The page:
Mental Health Awareness Month - Quality of Care
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Mental Health Awareness Month

Men and women pictured sitting in a group therapy session

Quality of care for Veteran’s includes raising awareness around important health topics. By highlighting some of the national health awareness campaigns each month, Veterans can get ideas, information, and resources on a variety of health matters.

May is Mental Health Awareness Month and we’re here to inform Veterans on the conditions that surround mental health and how to seek help if you are risk.

Mental health problems can cause changes in thinking, feelings, behavior, and physical activity, but it can be difficult to tell if you or your loved ones are impacted by a mental illness. Without seeking help, mental health issues could potentially impact careers, families, social interactions, and overall health.

Some signs and symptoms of mental health conditions may include:

• Feeling nervous or very sad
• Weakness and muscle tension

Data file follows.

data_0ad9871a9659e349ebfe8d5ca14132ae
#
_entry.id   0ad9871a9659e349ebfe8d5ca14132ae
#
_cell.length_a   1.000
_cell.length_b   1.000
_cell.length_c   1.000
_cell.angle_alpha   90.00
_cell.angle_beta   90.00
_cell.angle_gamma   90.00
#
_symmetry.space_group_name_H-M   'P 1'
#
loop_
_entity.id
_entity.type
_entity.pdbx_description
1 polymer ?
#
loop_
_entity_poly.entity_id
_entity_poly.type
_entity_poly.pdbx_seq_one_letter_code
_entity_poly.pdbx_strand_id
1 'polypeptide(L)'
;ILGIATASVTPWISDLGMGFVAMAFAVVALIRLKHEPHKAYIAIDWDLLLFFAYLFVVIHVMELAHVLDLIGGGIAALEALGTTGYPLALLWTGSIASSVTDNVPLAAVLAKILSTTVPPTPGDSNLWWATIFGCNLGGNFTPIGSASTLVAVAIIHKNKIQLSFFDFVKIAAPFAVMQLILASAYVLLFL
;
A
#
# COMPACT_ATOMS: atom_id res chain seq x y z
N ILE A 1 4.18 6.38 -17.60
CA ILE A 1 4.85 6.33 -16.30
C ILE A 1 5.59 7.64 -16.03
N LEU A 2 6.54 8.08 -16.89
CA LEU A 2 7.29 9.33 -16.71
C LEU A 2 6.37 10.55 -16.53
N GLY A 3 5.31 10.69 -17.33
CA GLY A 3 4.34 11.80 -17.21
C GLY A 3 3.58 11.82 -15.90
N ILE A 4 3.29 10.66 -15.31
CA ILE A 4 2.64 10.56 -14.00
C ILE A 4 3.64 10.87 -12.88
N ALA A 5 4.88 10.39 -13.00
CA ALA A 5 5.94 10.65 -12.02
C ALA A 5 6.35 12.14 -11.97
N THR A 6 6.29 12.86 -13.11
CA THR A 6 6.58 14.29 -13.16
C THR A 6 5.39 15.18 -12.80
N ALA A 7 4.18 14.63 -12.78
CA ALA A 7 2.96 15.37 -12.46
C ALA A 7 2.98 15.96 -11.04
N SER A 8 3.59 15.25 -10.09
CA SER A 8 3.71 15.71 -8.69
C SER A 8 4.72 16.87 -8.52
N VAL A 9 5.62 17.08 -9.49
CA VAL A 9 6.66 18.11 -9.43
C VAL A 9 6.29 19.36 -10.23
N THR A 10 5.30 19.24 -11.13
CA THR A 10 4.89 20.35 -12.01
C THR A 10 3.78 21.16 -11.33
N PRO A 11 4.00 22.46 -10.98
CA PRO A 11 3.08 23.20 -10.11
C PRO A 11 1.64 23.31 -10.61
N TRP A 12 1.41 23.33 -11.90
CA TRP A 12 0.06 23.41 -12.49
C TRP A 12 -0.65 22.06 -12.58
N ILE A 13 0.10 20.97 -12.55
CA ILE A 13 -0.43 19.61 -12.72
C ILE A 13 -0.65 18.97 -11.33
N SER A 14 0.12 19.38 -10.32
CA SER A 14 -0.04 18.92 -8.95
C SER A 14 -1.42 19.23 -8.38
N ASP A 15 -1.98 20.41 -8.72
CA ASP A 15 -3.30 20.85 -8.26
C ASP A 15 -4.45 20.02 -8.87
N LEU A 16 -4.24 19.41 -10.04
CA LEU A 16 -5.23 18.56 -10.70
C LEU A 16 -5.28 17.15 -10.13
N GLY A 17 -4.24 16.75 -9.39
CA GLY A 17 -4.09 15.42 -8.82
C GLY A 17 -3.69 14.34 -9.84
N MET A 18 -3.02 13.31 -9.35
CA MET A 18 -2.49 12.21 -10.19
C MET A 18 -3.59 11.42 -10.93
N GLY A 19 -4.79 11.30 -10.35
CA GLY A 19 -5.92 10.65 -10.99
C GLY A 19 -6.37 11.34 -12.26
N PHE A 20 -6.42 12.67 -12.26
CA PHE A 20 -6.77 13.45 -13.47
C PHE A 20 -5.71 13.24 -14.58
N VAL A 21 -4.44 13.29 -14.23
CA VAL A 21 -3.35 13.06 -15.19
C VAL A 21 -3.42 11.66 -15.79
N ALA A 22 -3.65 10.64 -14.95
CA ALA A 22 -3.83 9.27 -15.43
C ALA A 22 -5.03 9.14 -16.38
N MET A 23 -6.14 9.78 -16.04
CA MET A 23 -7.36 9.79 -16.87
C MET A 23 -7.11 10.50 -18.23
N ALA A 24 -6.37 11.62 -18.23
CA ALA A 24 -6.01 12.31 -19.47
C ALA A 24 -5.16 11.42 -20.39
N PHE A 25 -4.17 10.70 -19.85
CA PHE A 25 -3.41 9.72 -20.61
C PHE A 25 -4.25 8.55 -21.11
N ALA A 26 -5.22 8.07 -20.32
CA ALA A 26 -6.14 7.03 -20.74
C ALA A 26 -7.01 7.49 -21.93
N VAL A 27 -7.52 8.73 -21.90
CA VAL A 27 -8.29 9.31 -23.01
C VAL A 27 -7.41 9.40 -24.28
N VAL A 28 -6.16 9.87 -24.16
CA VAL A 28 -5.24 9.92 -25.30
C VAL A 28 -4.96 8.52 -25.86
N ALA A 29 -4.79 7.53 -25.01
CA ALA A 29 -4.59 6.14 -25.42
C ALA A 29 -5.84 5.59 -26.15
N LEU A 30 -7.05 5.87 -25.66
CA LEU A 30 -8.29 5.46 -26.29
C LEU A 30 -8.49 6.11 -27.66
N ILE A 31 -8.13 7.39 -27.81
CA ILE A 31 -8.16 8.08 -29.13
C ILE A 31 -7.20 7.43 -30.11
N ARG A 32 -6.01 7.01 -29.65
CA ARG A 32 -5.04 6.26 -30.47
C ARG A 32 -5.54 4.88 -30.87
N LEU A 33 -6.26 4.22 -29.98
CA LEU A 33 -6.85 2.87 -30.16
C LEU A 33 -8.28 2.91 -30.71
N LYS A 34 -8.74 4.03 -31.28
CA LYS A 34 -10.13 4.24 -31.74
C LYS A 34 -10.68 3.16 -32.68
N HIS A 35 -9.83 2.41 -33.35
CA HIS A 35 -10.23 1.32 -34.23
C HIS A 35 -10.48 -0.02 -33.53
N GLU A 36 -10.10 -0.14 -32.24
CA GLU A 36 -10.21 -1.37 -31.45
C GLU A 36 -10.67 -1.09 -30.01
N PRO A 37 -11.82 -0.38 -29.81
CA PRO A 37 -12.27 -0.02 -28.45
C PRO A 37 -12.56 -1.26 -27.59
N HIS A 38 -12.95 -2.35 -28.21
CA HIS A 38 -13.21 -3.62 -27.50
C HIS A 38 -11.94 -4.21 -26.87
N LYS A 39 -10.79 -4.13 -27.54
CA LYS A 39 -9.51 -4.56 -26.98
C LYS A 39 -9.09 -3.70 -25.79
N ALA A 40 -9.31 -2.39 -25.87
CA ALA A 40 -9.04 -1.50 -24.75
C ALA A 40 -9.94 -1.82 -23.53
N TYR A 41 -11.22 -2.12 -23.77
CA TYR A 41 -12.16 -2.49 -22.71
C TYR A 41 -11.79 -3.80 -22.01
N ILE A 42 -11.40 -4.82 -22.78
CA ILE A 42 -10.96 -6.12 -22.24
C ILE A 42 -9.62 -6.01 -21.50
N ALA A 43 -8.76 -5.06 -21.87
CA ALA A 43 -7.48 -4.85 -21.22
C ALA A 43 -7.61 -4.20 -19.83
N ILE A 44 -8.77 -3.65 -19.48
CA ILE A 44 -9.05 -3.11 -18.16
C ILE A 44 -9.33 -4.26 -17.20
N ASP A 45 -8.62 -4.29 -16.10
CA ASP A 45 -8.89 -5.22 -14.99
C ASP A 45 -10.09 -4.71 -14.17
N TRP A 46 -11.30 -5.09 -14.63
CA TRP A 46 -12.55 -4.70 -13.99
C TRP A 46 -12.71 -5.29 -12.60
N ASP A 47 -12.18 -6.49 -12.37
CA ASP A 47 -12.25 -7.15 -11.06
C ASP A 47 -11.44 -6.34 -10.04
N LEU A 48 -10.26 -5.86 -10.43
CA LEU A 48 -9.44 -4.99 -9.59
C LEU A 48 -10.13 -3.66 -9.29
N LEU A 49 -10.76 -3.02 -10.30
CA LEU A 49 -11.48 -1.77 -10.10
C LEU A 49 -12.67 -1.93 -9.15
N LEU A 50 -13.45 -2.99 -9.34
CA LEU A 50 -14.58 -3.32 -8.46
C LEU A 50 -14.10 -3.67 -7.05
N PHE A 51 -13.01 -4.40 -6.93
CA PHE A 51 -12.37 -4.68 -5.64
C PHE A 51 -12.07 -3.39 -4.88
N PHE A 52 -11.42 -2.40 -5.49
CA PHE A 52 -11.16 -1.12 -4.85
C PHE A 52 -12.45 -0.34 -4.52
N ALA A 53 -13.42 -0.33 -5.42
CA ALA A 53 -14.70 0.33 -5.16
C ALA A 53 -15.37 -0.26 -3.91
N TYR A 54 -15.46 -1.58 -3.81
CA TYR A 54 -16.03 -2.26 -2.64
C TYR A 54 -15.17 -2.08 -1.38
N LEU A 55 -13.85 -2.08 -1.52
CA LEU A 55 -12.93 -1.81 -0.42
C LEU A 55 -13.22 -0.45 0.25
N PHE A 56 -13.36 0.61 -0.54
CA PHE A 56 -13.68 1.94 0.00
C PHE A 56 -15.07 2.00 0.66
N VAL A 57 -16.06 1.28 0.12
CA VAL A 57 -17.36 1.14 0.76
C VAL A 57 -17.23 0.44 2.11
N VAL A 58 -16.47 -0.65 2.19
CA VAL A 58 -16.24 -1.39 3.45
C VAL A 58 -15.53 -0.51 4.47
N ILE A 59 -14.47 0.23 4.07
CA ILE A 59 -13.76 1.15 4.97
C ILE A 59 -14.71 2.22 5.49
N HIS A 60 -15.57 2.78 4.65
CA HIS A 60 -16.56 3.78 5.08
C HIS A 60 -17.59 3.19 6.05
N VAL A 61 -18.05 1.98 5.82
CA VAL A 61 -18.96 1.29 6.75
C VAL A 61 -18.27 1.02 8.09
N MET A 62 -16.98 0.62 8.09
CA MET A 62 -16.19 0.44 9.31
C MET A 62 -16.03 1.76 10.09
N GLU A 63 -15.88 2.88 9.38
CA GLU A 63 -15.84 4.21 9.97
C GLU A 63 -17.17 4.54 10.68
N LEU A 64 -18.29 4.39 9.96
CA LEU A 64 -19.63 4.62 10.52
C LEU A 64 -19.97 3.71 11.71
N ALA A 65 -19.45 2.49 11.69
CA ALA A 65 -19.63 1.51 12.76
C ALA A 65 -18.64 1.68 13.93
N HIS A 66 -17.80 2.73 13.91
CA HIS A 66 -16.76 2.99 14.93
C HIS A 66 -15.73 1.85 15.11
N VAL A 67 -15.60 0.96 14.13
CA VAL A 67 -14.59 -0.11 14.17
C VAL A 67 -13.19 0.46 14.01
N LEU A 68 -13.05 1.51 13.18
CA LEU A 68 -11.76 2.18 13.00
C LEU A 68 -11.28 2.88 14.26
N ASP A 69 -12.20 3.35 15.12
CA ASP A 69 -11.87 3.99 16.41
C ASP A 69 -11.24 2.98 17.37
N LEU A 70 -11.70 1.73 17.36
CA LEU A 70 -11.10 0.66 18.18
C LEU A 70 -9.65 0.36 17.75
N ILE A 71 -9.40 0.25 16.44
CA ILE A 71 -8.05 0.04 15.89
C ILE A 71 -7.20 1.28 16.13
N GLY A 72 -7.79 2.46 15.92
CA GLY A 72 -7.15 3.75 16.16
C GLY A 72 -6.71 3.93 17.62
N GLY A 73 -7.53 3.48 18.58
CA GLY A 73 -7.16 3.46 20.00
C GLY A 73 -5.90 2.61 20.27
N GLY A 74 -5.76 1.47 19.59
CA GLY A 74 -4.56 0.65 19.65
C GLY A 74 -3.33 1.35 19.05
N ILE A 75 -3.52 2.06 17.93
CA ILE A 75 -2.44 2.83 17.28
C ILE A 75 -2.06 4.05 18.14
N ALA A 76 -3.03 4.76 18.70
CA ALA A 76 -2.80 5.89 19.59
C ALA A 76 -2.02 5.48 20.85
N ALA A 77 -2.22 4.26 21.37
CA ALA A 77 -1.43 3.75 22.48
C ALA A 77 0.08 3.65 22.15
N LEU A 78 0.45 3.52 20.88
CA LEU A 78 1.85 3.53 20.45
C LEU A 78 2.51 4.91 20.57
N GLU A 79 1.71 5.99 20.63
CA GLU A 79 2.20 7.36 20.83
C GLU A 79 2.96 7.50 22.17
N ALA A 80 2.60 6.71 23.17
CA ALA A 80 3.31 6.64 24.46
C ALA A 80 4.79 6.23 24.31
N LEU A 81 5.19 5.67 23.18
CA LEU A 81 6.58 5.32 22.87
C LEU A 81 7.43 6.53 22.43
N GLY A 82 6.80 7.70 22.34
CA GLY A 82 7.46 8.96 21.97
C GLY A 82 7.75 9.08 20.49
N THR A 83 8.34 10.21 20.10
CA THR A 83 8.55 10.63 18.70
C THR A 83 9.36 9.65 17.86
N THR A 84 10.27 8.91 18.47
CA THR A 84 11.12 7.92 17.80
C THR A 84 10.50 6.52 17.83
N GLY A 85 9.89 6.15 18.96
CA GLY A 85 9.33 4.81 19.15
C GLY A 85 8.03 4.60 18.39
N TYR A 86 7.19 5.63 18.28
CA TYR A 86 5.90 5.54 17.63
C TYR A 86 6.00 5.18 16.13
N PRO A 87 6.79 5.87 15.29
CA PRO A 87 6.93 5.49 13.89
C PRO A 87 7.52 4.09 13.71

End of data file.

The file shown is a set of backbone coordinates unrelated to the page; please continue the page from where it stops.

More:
• Headaches or other physical pain
• Irritability or anger
• Having less energy, motivation, or interests
• Problems functioning at home, work, or school
• Problems with attention, concentration, or memory
• Changes in sleep, appetite, weight, or intimate activities
• Feelings of guilt, worthlessness, helplessness, or hopelessness
• Unhealthy behaviors (misusing drugs, alcohol, food, or excessive spending to cope with stress)

Below are some of the common mental health conditions.  Click on the links below to learn more about each condition.

• Anxiety
• Bipolar Disorder
• Depression
• Post-Traumatic Stress Disorder (PTSD)
• Schizophrenia

Along with the delivery of quality and effective treatment for mental health the VA also strives to provide the best mental healthcare possible by focusing on research and recovery.  VA offers a wide range of mental health services. In fact, VA is the largest single provider of mental health care in the country.

What can you do?  The most important thing to remember is to talk with your primary care or mental health care provider when something is bothering you, or if you’re having any problems.  Your health care team is there to help you figure out what’s going on and what to do about it.

If you or a loved one is experiencing any of the symptoms associated with mental health disorders you owe it to yourself and loved ones to get help.  By knowing the risks and taking steps to get help we can bring our loved ones and ourselves closer to living mentally-healthy lives!

Resources – (click links below to open in new tab)

Make the Connection  - VA

Veterans Crisis Line

Mental Health – MyhealtheVet

Community Provider Toolkit - VA